Metal Slug Double X (Playstation 4 Review)

“If it ain’t broke, don’t fix it. Also, if it ain’t dead, keep shooting it.” That’s pretty much the ethos that the Metal Slug series has lived by for over 20 years. The lovably ludicrous shoot ‘em up series has retained the same slick yet grimy 2D visuals and the exhilarating yet mercilessly difficult gameplay since it’s debut on the Neo Geo in the mid-nineties. Although the series has yet to receive a proper sequel in over a decade, SNK have given some consolation to fans with Metal Slug Double X finally getting a PS4 port. Double X is essentially an improved version of Metal Slug 7; which originally debuted on the Nintendo DS, before getting it’s updated incarnation on the PSP two years later as Double X.

The story goes as one might expect for long-time fans; General Morden is up to no good as usual, developing a new mechanised worm-like weapon for his plans of military domination. Marco Rossi and the rest of the our heroes (including the Ikari Warriors team from SNK’s King of Fighters series) thwart the General as per usual. Shortly after, a time portal unexpectedly opens next to Morden, where an army of high-tech soldiers from the future appear and pledge their allegiance to him. Morden wastes no time in re-building his army and declaring war again, and our team of heroes are as quick to respond to this new threat.

Double X plays extremely similar to the previous entries, continuing to use gameplay mechanics that were introduced in Metal Slug 6. The first of these is the weapon stock system, which allows the player to keep to up two weapons (not including the default pistol) and be able to switch to them on fly. The second is the character-specific abilities, for example Marco has increased damage on his pistol, Eri starts off with double the amount of default grenades, and so on. A new face joins the roster of heroes in Double X; Leona Heidern of King Of Fighters fame fighting alongside her teammates Ralf and Clark. Leona has handful of neat specific abilities; having a slight increase in ammo gain for weapons and grenades, increased durability in vehicles, being able to hold on to her weapons after an attack, and being able to perform her Moon Slasher attack, which can deflect projectiles and damage artillery.

There is one new addition to the weapons Double X, which is the Thunder Shot. It sends a highly damaging homing shot of lightning, while striking anything else that it’s in it’s direction. As powerful as it is, you won’t be seeing much of it for that reason. A few new Slug variants are introduced in Double X as well, my personal favourite being the Slug Gigant; which is essentially a giant mech suit. While it’s only appearance is in the penultimate stage, it’s a joy for while it lasts and it leads to probably the boss fight in the game as well.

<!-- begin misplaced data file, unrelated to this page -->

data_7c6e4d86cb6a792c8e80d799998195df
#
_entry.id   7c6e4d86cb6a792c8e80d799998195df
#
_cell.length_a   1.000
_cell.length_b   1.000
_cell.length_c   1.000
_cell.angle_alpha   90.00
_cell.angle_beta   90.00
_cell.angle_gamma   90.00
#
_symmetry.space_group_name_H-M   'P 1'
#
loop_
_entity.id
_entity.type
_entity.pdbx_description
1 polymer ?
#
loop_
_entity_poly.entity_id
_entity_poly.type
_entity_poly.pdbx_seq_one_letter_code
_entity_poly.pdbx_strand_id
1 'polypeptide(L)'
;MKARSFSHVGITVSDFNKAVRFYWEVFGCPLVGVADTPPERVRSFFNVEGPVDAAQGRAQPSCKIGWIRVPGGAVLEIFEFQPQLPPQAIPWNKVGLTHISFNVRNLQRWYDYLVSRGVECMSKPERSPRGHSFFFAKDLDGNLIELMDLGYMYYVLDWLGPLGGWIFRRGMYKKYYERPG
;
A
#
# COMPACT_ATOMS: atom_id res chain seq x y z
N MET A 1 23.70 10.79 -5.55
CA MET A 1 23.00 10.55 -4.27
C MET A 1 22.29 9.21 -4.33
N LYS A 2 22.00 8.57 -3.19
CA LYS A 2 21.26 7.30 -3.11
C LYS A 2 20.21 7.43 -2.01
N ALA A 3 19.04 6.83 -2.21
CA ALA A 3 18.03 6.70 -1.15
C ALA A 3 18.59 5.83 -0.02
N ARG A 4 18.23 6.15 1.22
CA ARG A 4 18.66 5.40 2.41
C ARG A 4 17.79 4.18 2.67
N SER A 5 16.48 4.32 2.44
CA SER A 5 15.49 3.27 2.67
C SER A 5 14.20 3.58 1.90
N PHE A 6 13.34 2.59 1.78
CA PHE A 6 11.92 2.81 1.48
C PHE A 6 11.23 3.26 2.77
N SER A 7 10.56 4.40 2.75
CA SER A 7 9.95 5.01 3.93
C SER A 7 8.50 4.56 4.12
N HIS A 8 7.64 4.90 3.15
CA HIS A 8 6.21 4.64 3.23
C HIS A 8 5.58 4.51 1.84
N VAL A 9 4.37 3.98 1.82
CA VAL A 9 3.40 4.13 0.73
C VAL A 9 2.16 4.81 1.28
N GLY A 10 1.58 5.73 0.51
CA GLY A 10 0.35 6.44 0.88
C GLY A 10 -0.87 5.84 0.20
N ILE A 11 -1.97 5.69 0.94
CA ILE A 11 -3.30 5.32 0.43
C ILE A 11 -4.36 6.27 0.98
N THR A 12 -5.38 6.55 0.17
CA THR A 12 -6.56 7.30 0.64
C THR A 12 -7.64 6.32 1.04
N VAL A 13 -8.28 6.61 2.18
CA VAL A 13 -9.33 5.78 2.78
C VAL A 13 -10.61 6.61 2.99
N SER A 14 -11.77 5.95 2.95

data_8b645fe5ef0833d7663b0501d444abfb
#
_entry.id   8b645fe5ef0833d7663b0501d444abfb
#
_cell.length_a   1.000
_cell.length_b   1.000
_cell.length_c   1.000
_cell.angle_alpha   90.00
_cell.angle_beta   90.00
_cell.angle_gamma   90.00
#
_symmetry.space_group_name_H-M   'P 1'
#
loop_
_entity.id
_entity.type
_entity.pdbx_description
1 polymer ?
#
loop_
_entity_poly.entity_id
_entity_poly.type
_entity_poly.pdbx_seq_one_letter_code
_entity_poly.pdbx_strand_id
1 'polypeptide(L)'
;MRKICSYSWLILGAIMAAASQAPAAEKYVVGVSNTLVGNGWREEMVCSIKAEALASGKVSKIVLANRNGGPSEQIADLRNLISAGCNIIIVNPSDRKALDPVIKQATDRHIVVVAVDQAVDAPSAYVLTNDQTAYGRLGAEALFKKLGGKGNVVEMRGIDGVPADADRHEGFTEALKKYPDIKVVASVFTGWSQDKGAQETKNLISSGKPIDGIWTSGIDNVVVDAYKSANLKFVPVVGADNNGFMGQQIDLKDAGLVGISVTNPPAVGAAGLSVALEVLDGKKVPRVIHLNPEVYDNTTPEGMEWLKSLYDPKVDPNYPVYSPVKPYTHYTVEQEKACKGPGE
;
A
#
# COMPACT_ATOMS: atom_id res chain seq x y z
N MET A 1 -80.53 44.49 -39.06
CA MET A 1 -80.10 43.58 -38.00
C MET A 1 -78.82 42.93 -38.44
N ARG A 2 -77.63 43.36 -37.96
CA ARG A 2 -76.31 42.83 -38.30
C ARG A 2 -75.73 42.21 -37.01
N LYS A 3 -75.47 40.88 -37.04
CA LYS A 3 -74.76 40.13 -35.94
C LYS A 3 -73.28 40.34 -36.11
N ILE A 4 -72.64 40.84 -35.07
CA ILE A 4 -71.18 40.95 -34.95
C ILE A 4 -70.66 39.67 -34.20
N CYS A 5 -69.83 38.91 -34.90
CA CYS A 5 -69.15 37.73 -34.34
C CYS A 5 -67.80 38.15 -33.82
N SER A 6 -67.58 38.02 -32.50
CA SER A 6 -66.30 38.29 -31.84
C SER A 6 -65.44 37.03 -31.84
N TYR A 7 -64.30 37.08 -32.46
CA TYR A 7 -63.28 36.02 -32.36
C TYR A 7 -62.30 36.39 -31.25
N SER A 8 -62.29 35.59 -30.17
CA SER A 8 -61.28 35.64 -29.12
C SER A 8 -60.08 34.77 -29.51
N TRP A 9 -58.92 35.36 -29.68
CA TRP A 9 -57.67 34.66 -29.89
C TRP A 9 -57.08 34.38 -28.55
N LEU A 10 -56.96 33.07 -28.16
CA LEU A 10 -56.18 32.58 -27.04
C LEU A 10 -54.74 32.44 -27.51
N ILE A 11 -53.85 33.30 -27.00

In terms of new enemies, one naturally might expect the high-tech soldiers to feature here, and while that is the case, they don’t feel fully realised as the could have been. The opportunity for some unseen ideas in the Metal Slug series feel missed here. It’d be refreshing to see a level where our heroes are thrown into the future or the appearance of an Old Man Morden from the future bossing around his present day self to make for some comedy. Metal Slug 2 and 3 executed the introduction of Martians superbly by galvanising on many new ideas for stages and the general story of both games, so it’s a shame it wasn’t replicated in Double X.

Adding in some replayabilty is the Combat School, where you take on individual missions. These are often variations of the main missions which different conditions like a time limit or having no additional weapons. You get graded for each completion of these missions, where you score higher in relation to your grade, and with enough points you will rank up. There is a humorously self-aware “dating-sim” element in the Combat School, as your beautiful but stoic drill instructor will become more impressed and intrigued in you as you rank up.

Being the first in the mainline series to not initially release on a arcade version but rather a handheld; Double X still retains the crisp and fluid 2D visuals that the series is known for. The new original compositions are decent, but the most catchy and exciting themes in Double X are re-arrangements of the classic Metal Slug pieces. Double X is far from being highly innovative or one of the best entries in the series, but it’s still a worthwhile investment for any long-time fan who has yet to try it.

Metal Slug Double X





  • All that’s good about the Metal Slug series
  • Combat School is a solid addition


  • Fails at realising potential with new enemies and story elements

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